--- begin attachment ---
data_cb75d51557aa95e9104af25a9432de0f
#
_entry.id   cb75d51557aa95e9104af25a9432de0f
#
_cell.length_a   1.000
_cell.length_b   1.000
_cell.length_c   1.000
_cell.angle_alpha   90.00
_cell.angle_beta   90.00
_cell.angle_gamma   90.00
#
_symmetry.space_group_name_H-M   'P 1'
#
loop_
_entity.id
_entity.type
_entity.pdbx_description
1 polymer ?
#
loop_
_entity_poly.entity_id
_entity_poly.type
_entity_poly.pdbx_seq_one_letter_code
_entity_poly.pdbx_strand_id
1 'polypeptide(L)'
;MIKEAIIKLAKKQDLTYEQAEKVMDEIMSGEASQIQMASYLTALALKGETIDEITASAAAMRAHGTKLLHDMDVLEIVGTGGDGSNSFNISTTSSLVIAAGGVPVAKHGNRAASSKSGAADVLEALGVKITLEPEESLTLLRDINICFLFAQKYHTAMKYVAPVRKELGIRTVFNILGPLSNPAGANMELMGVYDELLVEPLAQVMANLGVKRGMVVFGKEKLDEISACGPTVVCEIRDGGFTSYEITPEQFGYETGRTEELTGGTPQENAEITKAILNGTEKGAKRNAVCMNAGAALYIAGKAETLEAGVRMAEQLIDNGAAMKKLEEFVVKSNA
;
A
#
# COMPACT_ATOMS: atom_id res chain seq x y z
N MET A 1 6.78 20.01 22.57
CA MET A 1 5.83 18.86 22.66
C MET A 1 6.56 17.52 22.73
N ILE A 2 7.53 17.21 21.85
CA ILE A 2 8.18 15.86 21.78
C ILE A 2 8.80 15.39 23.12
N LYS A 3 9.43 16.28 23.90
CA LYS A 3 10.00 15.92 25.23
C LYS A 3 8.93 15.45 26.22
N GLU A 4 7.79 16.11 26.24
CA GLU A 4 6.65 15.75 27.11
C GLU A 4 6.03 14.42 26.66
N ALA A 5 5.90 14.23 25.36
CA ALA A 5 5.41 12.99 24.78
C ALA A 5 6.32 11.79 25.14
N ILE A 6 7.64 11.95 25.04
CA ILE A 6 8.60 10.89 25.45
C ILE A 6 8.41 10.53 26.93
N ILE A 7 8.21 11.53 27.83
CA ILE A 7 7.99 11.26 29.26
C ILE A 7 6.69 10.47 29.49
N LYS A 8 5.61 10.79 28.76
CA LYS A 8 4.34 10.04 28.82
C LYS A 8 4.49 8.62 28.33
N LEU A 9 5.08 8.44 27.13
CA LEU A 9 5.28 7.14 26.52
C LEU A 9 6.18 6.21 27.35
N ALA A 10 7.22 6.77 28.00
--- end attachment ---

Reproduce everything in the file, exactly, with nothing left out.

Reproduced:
data_cb75d51557aa95e9104af25a9432de0f
#
_entry.id   cb75d51557aa95e9104af25a9432de0f
#
_cell.length_a   1.000
_cell.length_b   1.000
_cell.length_c   1.000
_cell.angle_alpha   90.00
_cell.angle_beta   90.00
_cell.angle_gamma   90.00
#
_symmetry.space_group_name_H-M   'P 1'
#
loop_
_entity.id
_entity.type
_entity.pdbx_description
1 polymer ?
#
loop_
_entity_poly.entity_id
_entity_poly.type
_entity_poly.pdbx_seq_one_letter_code
_entity_poly.pdbx_strand_id
1 'polypeptide(L)'
;MIKEAIIKLAKKQDLTYEQAEKVMDEIMSGEASQIQMASYLTALALKGETIDEITASAAAMRAHGTKLLHDMDVLEIVGTGGDGSNSFNISTTSSLVIAAGGVPVAKHGNRAASSKSGAADVLEALGVKITLEPEESLTLLRDINICFLFAQKYHTAMKYVAPVRKELGIRTVFNILGPLSNPAGANMELMGVYDELLVEPLAQVMANLGVKRGMVVFGKEKLDEISACGPTVVCEIRDGGFTSYEITPEQFGYETGRTEELTGGTPQENAEITKAILNGTEKGAKRNAVCMNAGAALYIAGKAETLEAGVRMAEQLIDNGAAMKKLEEFVVKSNA
;
A
#
# COMPACT_ATOMS: atom_id res chain seq x y z
N MET A 1 6.78 20.01 22.57
CA MET A 1 5.83 18.86 22.66
C MET A 1 6.56 17.52 22.73
N ILE A 2 7.53 17.21 21.85
CA ILE A 2 8.18 15.86 21.78
C ILE A 2 8.80 15.39 23.12
N LYS A 3 9.43 16.28 23.90
CA LYS A 3 10.00 15.92 25.23
C LYS A 3 8.93 15.45 26.22
N GLU A 4 7.79 16.11 26.24
CA GLU A 4 6.65 15.75 27.11
C GLU A 4 6.03 14.42 26.66
N ALA A 5 5.90 14.23 25.36
CA ALA A 5 5.41 12.99 24.78
C ALA A 5 6.32 11.79 25.14
N ILE A 6 7.64 11.95 25.04
CA ILE A 6 8.60 10.89 25.45
C ILE A 6 8.41 10.53 26.93
N ILE A 7 8.21 11.53 27.83
CA ILE A 7 7.99 11.26 29.26
C ILE A 7 6.69 10.47 29.49
N LYS A 8 5.61 10.79 28.76
CA LYS A 8 4.34 10.04 28.82
C LYS A 8 4.49 8.62 28.33
N LEU A 9 5.08 8.44 27.13
CA LEU A 9 5.28 7.14 26.52
C LEU A 9 6.18 6.21 27.35
N ALA A 10 7.22 6.77 28.00